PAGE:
doubt regarding adc&8051

Thread Starter

nv.vj1794

Joined Jun 5, 2014
14
Hello,
I have small doubt regarding the converted signal after it passes through the ADC and enters the uC.
Is it possible to perform calculations using that data?
Like for example I have an input voltage from a sensor that I have converted to a digital signal. Now I want to use this data in an algorithm and perform various calculations on it. Is it possible?

Regards
Vj
 

ErnieM

Joined Apr 24, 2011
8,196
Of course you can take the converter data and perform further calculations on it. It would be pretty useless not to be able to use the converter output.

On some processors it is very useful to take the register where the converter result is placed and copy that to a "normal" memory location for ease of use.

That is standard in PIC processors where the result is spread across two 8-bit registers. The separate numbers are combined into one larger type. I haven't used anything like a 8051 in decades so I don't remember.

And welcome to the forums!
 

shteii01

Joined Feb 19, 2010
4,644
People do it every day.

Let us say you have 8 bit ADC.
The lowest value that ADC produces is 0.
The highest value that ADC produces is 255.

You input voltage varies from 0 to 5 volts.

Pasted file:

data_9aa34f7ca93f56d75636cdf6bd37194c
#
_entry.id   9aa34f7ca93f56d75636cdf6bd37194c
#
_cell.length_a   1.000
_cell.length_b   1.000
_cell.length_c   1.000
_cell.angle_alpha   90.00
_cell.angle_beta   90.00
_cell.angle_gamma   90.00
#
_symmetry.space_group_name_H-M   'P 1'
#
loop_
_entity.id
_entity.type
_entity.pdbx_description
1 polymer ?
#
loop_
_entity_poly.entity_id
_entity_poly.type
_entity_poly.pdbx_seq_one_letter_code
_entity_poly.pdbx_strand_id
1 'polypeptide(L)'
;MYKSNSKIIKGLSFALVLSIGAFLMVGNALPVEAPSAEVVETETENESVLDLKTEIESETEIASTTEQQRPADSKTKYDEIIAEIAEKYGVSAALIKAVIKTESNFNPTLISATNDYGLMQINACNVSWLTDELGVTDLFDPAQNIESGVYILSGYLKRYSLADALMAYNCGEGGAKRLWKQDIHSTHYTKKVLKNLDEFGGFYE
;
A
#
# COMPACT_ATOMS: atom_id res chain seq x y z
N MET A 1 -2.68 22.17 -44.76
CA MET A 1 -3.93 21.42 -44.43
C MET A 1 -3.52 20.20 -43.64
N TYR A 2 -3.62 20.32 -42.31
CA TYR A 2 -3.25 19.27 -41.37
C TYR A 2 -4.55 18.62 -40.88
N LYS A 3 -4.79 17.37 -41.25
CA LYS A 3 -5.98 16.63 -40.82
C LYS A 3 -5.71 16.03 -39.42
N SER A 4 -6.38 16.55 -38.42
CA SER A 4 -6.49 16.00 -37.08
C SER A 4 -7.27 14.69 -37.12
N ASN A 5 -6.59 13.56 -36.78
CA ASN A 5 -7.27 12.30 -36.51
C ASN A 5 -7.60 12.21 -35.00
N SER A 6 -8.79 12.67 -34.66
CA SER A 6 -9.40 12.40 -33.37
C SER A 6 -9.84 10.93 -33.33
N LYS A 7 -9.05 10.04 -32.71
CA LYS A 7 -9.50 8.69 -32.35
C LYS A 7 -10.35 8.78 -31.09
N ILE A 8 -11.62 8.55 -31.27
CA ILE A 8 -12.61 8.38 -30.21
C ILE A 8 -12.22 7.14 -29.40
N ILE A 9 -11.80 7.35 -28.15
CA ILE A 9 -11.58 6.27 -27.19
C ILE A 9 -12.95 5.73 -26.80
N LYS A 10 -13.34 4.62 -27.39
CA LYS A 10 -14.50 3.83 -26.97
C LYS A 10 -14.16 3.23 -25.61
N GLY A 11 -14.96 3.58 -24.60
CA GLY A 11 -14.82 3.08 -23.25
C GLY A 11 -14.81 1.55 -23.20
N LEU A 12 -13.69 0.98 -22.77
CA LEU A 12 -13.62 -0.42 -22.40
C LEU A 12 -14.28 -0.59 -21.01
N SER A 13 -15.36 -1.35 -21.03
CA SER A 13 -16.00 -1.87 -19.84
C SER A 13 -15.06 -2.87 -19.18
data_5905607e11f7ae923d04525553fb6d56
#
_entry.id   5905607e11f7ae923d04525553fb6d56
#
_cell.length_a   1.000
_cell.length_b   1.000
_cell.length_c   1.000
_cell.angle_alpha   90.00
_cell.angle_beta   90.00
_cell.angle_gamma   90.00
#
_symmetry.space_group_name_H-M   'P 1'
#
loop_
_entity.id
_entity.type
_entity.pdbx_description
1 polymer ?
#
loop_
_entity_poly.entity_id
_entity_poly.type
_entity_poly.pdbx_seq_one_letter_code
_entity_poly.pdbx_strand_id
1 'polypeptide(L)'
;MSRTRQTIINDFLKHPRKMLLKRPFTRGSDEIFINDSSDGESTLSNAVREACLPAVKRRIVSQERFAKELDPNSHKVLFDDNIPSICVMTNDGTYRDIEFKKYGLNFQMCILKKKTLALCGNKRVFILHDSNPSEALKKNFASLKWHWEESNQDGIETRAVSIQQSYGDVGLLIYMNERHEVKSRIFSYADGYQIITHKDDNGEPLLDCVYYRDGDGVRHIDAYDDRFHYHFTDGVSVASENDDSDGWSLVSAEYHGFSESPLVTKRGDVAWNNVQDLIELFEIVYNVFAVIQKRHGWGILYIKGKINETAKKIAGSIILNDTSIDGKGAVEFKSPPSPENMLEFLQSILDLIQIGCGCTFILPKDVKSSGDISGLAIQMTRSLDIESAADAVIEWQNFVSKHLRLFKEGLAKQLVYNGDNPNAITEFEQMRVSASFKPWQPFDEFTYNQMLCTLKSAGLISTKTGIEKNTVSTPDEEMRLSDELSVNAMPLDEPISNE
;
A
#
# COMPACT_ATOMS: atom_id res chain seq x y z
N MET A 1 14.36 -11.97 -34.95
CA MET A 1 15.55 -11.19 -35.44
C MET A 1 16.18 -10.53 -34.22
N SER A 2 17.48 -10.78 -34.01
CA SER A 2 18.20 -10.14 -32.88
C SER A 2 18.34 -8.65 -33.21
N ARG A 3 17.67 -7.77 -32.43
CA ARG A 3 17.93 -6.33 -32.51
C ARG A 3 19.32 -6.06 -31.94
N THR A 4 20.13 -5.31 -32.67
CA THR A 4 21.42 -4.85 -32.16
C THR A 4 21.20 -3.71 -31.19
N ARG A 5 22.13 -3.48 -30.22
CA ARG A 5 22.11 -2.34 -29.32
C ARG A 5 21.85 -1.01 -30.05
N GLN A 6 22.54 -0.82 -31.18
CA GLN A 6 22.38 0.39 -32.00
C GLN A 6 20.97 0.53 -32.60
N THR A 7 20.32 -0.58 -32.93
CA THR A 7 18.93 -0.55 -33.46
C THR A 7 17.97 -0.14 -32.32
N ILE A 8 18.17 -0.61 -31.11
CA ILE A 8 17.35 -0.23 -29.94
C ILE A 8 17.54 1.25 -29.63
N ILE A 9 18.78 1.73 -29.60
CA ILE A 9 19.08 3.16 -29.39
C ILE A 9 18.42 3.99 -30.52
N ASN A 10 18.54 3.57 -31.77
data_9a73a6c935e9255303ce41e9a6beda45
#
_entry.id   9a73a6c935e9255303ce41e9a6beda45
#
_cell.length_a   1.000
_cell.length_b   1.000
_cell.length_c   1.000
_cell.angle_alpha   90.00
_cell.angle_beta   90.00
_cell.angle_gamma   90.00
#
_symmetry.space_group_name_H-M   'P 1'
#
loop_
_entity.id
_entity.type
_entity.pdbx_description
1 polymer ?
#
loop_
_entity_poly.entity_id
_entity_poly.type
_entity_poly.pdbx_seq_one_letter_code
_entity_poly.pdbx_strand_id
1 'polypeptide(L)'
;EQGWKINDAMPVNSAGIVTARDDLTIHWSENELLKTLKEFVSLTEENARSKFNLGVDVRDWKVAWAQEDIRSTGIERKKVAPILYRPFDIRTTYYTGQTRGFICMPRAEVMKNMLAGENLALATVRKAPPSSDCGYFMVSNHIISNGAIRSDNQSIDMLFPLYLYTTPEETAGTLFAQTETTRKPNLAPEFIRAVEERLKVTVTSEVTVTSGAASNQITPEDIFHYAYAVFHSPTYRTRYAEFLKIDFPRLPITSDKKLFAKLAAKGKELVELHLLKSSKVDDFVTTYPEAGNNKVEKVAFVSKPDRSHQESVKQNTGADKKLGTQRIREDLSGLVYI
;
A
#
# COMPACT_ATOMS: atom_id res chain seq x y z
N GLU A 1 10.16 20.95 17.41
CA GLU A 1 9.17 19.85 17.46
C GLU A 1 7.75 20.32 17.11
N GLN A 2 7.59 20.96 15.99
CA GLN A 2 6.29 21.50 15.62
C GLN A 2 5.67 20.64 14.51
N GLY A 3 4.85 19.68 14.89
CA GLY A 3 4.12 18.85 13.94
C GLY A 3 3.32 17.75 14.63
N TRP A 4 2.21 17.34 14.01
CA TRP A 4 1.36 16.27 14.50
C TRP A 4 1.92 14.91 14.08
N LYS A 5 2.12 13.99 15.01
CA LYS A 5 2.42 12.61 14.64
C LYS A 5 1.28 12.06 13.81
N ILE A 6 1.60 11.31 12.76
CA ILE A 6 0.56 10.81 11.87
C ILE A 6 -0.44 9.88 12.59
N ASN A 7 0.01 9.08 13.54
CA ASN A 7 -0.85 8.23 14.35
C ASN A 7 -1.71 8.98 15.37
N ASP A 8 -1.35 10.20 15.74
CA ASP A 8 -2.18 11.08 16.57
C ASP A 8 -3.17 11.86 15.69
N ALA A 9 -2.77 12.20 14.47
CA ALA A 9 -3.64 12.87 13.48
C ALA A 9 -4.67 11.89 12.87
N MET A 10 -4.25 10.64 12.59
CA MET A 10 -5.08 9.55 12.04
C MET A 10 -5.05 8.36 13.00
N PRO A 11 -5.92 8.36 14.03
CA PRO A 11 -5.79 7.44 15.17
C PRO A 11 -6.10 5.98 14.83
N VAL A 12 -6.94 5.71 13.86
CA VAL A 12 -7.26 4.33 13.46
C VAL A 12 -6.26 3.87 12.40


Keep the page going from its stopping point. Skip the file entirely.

So what values are stored in 8051?
If input to ADC is 0 volts, the value is 0.
If input to ADC is 2.5 volts, the value is 127.
If input to ADC is 5 volts, the value is 255.

Now in the program of the 8051 you can convert the digital values to voltage values:
Voltage Value=[(ADC Output)/255]*5
 
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Thread Starter

nv.vj1794

Joined Jun 5, 2014
14
Thanks a lot for the clarification.
Another doubt. If I want to add a value like 0.1V, instead of converting my digital output to voltage values can I convert the factor I want to add/sub to digital value based on the DAC step size?
This is because I have to compare this value with a triangular waveform voltage to get a PWM !
 

ErnieM

Joined Apr 24, 2011
8,196
Values such as 0.1 are quite difficult to handle. Natural or integer numbers are easy, but real numbers with fractional portions require float data types, which need extra memory and time to do the computations. They should be avoided whenever possible.

A value such as 0.1 may translate into an integer number of least significant bits so it can be worked with directly. If not, always remember you are free to choose your units, meaning 0.1V is also 100 mV and also 100000 uV.
 
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